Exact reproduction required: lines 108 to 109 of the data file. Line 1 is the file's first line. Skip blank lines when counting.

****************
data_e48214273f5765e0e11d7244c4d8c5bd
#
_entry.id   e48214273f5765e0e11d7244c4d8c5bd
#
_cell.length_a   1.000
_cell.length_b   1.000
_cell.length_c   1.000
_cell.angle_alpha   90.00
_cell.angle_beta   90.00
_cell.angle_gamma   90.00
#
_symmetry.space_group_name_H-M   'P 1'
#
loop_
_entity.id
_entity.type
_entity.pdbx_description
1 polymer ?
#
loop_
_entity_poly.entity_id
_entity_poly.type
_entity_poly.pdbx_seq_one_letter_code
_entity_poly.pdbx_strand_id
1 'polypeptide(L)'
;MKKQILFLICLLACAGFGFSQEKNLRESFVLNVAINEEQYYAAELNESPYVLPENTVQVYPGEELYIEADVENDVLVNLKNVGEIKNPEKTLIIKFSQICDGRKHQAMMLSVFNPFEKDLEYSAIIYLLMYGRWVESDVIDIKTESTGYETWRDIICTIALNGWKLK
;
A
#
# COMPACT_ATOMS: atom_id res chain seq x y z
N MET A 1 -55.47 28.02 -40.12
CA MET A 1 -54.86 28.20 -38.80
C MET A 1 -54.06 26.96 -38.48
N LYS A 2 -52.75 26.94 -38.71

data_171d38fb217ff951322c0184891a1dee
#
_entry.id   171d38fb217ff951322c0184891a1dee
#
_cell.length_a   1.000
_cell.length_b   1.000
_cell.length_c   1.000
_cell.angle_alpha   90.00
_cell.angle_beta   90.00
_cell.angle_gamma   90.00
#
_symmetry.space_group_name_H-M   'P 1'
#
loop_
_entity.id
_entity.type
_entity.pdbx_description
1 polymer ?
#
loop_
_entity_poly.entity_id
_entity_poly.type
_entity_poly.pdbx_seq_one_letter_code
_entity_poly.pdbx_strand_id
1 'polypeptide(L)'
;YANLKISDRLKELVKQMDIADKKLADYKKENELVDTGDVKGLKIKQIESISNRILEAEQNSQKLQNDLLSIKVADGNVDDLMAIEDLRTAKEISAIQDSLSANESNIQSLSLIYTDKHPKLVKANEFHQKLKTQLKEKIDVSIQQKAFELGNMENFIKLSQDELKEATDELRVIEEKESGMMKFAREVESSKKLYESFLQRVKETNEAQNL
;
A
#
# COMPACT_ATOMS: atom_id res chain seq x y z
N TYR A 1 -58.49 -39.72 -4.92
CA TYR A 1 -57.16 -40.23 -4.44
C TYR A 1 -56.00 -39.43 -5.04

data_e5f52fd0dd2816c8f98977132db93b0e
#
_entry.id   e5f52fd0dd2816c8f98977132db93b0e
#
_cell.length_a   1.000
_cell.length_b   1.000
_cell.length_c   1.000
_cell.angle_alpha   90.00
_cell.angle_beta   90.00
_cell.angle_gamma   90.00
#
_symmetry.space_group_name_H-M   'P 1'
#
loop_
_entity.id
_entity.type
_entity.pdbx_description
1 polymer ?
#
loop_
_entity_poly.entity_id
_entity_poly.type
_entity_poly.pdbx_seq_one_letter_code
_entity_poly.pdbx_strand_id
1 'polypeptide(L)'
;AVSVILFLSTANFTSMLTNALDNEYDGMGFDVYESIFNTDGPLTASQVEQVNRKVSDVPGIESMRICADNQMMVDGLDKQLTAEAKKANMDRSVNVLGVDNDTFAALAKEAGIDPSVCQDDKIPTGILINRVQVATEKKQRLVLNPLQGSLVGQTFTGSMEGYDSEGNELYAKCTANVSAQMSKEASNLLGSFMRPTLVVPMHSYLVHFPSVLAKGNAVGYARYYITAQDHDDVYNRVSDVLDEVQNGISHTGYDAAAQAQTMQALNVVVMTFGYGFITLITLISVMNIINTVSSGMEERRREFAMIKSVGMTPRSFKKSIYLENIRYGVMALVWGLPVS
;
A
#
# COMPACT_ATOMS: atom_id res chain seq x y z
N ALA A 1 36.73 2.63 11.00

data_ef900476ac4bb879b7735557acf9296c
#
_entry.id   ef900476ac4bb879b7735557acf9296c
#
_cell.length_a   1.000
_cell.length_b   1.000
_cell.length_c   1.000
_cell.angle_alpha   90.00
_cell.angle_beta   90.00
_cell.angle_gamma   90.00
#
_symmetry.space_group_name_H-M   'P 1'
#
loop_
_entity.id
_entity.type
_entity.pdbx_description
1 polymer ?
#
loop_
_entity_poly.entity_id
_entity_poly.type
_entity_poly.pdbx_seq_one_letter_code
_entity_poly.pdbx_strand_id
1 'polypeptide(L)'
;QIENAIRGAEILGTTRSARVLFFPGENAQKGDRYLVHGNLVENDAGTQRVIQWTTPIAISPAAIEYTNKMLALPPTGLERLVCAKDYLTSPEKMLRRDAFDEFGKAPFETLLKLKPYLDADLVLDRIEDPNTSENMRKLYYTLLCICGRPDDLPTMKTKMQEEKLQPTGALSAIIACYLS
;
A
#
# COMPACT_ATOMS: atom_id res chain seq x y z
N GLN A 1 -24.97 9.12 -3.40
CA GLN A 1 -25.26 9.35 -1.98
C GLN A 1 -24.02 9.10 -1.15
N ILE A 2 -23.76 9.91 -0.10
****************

_cell.angle_gamma   90.00
#